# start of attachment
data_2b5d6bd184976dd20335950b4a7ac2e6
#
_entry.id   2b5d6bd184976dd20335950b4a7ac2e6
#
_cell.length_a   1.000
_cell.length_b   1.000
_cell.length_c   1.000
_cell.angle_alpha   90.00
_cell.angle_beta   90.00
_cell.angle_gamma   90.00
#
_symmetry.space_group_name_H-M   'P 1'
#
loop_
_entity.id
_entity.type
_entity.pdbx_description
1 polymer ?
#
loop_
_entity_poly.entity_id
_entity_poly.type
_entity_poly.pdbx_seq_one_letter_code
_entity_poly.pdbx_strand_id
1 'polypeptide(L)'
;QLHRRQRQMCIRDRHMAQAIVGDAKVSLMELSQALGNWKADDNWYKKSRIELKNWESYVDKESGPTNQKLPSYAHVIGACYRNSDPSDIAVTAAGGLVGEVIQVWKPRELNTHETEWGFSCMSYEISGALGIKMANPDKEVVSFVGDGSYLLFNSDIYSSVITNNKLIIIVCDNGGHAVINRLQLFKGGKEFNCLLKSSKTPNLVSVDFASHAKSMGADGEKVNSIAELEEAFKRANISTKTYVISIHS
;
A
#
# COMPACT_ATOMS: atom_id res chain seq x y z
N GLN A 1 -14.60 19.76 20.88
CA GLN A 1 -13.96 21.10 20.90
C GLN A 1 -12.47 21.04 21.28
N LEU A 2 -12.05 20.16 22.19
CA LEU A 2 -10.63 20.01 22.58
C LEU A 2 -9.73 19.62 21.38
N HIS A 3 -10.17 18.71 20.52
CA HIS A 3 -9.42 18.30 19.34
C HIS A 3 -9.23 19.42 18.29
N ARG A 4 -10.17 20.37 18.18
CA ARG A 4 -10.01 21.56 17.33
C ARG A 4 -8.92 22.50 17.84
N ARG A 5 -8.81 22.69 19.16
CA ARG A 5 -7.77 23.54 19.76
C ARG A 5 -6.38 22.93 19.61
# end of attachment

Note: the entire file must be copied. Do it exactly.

data_2b5d6bd184976dd20335950b4a7ac2e6
#
_entry.id   2b5d6bd184976dd20335950b4a7ac2e6
#
_cell.length_a   1.000
_cell.length_b   1.000
_cell.length_c   1.000
_cell.angle_alpha   90.00
_cell.angle_beta   90.00
_cell.angle_gamma   90.00
#
_symmetry.space_group_name_H-M   'P 1'
#
loop_
_entity.id
_entity.type
_entity.pdbx_description
1 polymer ?
#
loop_
_entity_poly.entity_id
_entity_poly.type
_entity_poly.pdbx_seq_one_letter_code
_entity_poly.pdbx_strand_id
1 'polypeptide(L)'
;QLHRRQRQMCIRDRHMAQAIVGDAKVSLMELSQALGNWKADDNWYKKSRIELKNWESYVDKESGPTNQKLPSYAHVIGACYRNSDPSDIAVTAAGGLVGEVIQVWKPRELNTHETEWGFSCMSYEISGALGIKMANPDKEVVSFVGDGSYLLFNSDIYSSVITNNKLIIIVCDNGGHAVINRLQLFKGGKEFNCLLKSSKTPNLVSVDFASHAKSMGADGEKVNSIAELEEAFKRANISTKTYVISIHS
;
A
#
# COMPACT_ATOMS: atom_id res chain seq x y z
N GLN A 1 -14.60 19.76 20.88
CA GLN A 1 -13.96 21.10 20.90
C GLN A 1 -12.47 21.04 21.28
N LEU A 2 -12.05 20.16 22.19
CA LEU A 2 -10.63 20.01 22.58
C LEU A 2 -9.73 19.62 21.38
N HIS A 3 -10.17 18.71 20.52
CA HIS A 3 -9.42 18.30 19.34
C HIS A 3 -9.23 19.42 18.29
N ARG A 4 -10.17 20.37 18.18
CA ARG A 4 -10.01 21.56 17.33
C ARG A 4 -8.92 22.50 17.84
N ARG A 5 -8.81 22.69 19.16
CA ARG A 5 -7.77 23.54 19.76
C ARG A 5 -6.38 22.93 19.61